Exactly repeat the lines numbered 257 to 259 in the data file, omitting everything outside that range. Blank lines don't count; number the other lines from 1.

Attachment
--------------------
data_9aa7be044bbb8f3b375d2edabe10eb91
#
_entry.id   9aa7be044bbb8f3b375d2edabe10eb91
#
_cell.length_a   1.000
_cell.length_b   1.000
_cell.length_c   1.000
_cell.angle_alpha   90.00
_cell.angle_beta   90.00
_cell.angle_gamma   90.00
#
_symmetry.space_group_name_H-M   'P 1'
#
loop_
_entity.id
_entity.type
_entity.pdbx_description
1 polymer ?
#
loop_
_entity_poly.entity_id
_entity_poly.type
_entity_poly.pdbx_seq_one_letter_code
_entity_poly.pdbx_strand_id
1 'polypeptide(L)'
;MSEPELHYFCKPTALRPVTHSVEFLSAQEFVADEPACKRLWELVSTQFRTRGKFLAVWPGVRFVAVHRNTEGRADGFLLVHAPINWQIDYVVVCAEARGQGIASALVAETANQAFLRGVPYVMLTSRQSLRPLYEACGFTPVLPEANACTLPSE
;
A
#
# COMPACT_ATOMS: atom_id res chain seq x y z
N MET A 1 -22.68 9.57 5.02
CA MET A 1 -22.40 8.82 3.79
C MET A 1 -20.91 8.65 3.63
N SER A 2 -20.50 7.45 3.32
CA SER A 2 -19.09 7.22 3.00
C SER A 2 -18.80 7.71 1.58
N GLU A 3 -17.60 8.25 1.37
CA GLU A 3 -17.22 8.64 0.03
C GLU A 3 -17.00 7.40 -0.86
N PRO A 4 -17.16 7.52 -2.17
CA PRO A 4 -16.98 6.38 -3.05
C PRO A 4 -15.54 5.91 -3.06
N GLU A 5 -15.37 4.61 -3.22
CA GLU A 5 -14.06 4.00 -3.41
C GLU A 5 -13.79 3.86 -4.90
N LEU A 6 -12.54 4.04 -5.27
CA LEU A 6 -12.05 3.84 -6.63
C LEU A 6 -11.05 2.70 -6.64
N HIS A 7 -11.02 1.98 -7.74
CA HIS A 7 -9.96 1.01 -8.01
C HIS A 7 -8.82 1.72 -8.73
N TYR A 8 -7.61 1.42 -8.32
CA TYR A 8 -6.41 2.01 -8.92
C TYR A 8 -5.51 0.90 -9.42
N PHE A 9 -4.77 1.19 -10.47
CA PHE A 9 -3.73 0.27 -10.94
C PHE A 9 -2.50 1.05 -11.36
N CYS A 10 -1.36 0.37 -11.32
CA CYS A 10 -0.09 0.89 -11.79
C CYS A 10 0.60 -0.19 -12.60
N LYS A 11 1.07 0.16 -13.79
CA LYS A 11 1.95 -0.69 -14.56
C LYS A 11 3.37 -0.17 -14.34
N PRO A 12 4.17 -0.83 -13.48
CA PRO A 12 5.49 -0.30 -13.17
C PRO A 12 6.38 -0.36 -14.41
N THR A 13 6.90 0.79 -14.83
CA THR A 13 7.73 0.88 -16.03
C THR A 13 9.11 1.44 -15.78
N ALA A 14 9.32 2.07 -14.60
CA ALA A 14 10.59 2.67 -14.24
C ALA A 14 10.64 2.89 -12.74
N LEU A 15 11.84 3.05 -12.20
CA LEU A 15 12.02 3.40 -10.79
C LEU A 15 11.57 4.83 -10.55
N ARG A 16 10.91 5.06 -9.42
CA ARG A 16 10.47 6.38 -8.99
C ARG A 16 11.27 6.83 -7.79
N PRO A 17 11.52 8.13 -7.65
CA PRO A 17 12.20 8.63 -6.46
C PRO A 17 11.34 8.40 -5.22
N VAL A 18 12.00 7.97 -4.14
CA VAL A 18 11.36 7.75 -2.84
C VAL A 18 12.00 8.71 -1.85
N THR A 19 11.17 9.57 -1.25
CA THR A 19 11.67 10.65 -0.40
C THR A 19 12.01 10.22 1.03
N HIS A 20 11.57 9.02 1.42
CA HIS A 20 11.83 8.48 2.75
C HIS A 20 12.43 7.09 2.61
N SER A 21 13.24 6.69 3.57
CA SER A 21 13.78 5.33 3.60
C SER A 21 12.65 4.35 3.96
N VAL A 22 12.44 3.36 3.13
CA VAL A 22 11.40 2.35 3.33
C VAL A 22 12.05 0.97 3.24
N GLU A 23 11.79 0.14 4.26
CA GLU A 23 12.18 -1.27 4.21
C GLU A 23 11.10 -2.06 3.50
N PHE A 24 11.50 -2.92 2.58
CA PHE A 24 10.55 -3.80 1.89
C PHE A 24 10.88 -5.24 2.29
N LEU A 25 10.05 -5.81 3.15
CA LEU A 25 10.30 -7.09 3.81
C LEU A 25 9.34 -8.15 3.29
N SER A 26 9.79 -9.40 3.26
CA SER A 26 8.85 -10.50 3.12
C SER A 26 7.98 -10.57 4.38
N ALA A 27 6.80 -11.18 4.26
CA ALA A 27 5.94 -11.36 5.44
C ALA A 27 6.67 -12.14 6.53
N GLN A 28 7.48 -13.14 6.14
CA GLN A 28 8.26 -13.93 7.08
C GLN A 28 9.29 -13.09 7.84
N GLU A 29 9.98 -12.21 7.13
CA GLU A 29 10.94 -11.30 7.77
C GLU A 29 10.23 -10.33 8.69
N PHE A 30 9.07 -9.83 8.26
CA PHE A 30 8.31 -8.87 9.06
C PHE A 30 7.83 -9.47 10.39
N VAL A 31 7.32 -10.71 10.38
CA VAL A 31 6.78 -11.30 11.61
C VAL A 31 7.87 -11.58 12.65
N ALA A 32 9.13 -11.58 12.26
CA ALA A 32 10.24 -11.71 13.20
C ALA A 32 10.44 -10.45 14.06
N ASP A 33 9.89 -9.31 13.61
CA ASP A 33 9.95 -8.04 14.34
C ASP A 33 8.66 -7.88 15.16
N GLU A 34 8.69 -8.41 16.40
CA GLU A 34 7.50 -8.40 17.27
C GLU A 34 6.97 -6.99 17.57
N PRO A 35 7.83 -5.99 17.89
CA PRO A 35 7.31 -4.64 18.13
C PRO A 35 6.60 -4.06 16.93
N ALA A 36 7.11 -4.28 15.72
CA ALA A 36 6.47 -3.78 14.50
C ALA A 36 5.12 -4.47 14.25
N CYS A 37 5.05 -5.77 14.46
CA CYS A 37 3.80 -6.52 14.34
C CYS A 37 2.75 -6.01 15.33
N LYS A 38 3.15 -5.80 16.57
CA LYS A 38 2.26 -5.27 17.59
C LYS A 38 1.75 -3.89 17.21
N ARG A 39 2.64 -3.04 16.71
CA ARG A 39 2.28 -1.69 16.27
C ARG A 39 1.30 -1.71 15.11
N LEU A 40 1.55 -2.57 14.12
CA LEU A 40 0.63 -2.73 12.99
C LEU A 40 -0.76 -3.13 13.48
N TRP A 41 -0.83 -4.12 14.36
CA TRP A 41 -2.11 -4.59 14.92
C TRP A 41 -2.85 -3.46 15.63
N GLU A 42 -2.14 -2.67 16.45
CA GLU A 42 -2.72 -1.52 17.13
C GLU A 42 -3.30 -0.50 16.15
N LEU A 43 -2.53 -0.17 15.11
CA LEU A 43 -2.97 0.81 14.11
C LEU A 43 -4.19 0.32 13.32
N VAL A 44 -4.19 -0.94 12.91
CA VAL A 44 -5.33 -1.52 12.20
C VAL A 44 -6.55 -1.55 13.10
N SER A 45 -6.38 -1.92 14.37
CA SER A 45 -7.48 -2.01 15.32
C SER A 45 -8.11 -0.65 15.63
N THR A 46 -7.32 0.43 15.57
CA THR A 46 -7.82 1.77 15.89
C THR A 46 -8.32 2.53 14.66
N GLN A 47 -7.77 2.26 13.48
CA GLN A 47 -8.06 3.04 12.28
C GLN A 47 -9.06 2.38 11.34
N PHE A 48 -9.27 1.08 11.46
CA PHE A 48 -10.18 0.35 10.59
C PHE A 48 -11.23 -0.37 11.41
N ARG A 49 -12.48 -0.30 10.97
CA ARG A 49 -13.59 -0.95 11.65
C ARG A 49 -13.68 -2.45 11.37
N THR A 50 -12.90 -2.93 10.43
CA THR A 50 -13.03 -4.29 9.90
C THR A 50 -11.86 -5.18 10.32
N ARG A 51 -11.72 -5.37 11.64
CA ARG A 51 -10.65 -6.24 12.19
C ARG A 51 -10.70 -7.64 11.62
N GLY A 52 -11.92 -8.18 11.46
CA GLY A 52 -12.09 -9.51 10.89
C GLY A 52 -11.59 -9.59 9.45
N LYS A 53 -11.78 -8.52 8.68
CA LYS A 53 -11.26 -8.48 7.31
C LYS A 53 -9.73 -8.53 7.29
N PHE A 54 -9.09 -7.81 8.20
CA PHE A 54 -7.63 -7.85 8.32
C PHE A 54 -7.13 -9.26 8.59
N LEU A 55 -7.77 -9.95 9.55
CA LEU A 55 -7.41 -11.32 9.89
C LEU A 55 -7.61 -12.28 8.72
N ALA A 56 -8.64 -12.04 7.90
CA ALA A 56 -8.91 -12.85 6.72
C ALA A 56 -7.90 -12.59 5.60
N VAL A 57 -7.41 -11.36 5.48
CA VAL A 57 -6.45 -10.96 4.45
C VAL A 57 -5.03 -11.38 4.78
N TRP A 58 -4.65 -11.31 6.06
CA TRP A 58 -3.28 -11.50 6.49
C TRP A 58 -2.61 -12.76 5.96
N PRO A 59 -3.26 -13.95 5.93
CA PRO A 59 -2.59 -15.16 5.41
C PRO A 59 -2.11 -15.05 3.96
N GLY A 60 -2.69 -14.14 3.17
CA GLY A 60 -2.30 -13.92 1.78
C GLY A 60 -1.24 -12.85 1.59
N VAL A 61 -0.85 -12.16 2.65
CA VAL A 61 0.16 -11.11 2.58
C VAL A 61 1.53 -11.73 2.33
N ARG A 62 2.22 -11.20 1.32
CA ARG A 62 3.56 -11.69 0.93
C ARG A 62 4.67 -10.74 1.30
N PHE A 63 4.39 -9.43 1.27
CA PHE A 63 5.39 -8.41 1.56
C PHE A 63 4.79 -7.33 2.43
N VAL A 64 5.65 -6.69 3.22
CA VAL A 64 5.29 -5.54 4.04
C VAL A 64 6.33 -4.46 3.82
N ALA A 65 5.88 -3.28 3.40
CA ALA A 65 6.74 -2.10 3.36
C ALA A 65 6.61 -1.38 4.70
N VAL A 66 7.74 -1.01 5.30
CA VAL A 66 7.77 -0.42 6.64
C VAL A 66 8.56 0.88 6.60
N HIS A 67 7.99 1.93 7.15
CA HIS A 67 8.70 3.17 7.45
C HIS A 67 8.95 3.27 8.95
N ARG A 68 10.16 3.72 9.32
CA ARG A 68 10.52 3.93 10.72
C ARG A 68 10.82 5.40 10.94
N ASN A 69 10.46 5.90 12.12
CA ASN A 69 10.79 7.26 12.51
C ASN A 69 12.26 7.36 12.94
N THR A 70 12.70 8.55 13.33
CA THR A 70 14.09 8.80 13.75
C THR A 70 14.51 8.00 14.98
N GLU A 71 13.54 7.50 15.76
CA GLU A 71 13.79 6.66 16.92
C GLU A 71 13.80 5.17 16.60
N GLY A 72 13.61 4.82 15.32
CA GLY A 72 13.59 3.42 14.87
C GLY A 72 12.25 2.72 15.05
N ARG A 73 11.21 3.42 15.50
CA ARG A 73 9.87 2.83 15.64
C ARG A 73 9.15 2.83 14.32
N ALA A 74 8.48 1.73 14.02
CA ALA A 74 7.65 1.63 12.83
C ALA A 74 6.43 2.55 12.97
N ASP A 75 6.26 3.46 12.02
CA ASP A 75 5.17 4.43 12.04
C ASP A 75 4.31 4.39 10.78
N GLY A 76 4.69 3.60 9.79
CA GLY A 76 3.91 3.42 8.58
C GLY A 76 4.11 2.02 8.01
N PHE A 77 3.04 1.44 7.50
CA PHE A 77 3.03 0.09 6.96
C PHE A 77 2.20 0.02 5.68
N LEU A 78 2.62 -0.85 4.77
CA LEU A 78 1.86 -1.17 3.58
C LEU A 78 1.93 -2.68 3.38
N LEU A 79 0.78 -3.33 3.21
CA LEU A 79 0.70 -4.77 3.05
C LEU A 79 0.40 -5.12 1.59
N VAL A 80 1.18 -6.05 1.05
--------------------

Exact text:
CA GLY A 76 3.91 3.42 8.58
C GLY A 76 4.11 2.02 8.01
N PHE A 77 3.04 1.44 7.50